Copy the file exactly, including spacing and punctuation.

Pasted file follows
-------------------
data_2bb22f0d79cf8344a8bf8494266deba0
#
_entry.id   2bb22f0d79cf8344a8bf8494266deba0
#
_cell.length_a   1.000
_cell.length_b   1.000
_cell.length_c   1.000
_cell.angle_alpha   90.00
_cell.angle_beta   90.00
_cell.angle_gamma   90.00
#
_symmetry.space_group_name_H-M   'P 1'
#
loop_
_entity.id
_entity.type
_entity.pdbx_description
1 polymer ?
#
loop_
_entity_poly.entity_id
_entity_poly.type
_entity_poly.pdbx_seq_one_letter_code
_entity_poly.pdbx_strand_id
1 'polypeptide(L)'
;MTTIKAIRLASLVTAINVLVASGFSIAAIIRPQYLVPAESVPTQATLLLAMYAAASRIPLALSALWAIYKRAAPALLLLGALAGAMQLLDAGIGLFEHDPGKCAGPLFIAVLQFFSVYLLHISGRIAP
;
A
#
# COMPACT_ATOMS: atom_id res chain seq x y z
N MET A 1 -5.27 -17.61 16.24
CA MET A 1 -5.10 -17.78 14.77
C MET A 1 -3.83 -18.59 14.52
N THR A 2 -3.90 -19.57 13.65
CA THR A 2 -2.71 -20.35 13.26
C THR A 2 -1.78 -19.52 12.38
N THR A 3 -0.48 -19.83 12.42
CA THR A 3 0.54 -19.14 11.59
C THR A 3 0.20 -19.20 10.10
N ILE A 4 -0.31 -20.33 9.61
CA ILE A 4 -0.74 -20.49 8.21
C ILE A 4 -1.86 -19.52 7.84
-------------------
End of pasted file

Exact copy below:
data_2bb22f0d79cf8344a8bf8494266deba0
#
_entry.id   2bb22f0d79cf8344a8bf8494266deba0
#
_cell.length_a   1.000
_cell.length_b   1.000
_cell.length_c   1.000
_cell.angle_alpha   90.00
_cell.angle_beta   90.00
_cell.angle_gamma   90.00
#
_symmetry.space_group_name_H-M   'P 1'
#
loop_
_entity.id
_entity.type
_entity.pdbx_description
1 polymer ?
#
loop_
_entity_poly.entity_id
_entity_poly.type
_entity_poly.pdbx_seq_one_letter_code
_entity_poly.pdbx_strand_id
1 'polypeptide(L)'
;MTTIKAIRLASLVTAINVLVASGFSIAAIIRPQYLVPAESVPTQATLLLAMYAAASRIPLALSALWAIYKRAAPALLLLGALAGAMQLLDAGIGLFEHDPGKCAGPLFIAVLQFFSVYLLHISGRIAP
;
A
#
# COMPACT_ATOMS: atom_id res chain seq x y z
N MET A 1 -5.27 -17.61 16.24
CA MET A 1 -5.10 -17.78 14.77
C MET A 1 -3.83 -18.59 14.52
N THR A 2 -3.90 -19.57 13.65
CA THR A 2 -2.71 -20.35 13.26
C THR A 2 -1.78 -19.52 12.38
N THR A 3 -0.48 -19.83 12.42
CA THR A 3 0.54 -19.14 11.59
C THR A 3 0.20 -19.20 10.10
N ILE A 4 -0.31 -20.33 9.61
CA ILE A 4 -0.74 -20.49 8.21
C ILE A 4 -1.86 -19.52 7.84